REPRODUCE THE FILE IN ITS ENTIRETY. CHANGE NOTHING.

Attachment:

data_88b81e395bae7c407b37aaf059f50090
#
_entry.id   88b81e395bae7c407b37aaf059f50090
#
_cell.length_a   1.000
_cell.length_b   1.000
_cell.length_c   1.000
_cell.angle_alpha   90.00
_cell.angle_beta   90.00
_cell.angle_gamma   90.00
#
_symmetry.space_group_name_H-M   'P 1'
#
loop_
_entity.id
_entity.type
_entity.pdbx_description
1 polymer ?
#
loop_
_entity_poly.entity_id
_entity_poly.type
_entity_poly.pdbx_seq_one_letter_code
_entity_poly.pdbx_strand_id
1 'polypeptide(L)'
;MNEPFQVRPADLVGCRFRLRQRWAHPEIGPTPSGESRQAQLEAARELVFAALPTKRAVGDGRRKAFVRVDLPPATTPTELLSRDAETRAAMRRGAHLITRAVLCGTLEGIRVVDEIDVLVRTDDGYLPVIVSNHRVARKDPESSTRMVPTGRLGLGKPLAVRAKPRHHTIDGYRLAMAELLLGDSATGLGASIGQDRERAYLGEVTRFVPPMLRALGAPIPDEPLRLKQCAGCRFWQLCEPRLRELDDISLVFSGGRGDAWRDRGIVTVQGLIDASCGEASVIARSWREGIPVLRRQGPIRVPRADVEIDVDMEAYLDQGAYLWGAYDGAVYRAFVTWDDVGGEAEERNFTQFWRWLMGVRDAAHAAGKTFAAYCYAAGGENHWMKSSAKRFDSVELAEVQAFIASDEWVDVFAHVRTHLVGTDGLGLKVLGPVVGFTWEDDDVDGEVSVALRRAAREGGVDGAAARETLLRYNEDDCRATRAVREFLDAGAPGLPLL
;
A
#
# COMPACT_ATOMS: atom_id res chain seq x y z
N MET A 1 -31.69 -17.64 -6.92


data_88b81e395bae7c407b37aaf059f50090
#
_entry.id   88b81e395bae7c407b37aaf059f50090
#
_cell.length_a   1.000
_cell.length_b   1.000
_cell.length_c   1.000
_cell.angle_alpha   90.00
_cell.angle_beta   90.00
_cell.angle_gamma   90.00
#
_symmetry.space_group_name_H-M   'P 1'
#
loop_
_entity.id
_entity.type
_entity.pdbx_description
1 polymer ?
#
loop_
_entity_poly.entity_id
_entity_poly.type
_entity_poly.pdbx_seq_one_letter_code
_entity_poly.pdbx_strand_id
1 'polypeptide(L)'
;MNEPFQVRPADLVGCRFRLRQRWAHPEIGPTPSGESRQAQLEAARELVFAALPTKRAVGDGRRKAFVRVDLPPATTPTELLSRDAETRAAMRRGAHLITRAVLCGTLEGIRVVDEIDVLVRTDDGYLPVIVSNHRVARKDPESSTRMVPTGRLGLGKPLAVRAKPRHHTIDGYRLAMAELLLGDSATGLGASIGQDRERAYLGEVTRFVPPMLRALGAPIPDEPLRLKQCAGCRFWQLCEPRLRELDDISLVFSGGRGDAWRDRGIVTVQGLIDASCGEASVIARSWREGIPVLRRQGPIRVPRADVEIDVDMEAYLDQGAYLWGAYDGAVYRAFVTWDDVGGEAEERNFTQFWRWLMGVRDAAHAAGKTFAAYCYAAGGENHWMKSSAKRFDSVELAEVQAFIASDEWVDVFAHVRTHLVGTDGLGLKVLGPVVGFTWEDDDVDGEVSVALRRAAREGGVDGAAARETLLRYNEDDCRATRAVREFLDAGAPGLPLL
;
A
#
# COMPACT_ATOMS: atom_id res chain seq x y z
N MET A 1 -31.69 -17.64 -6.92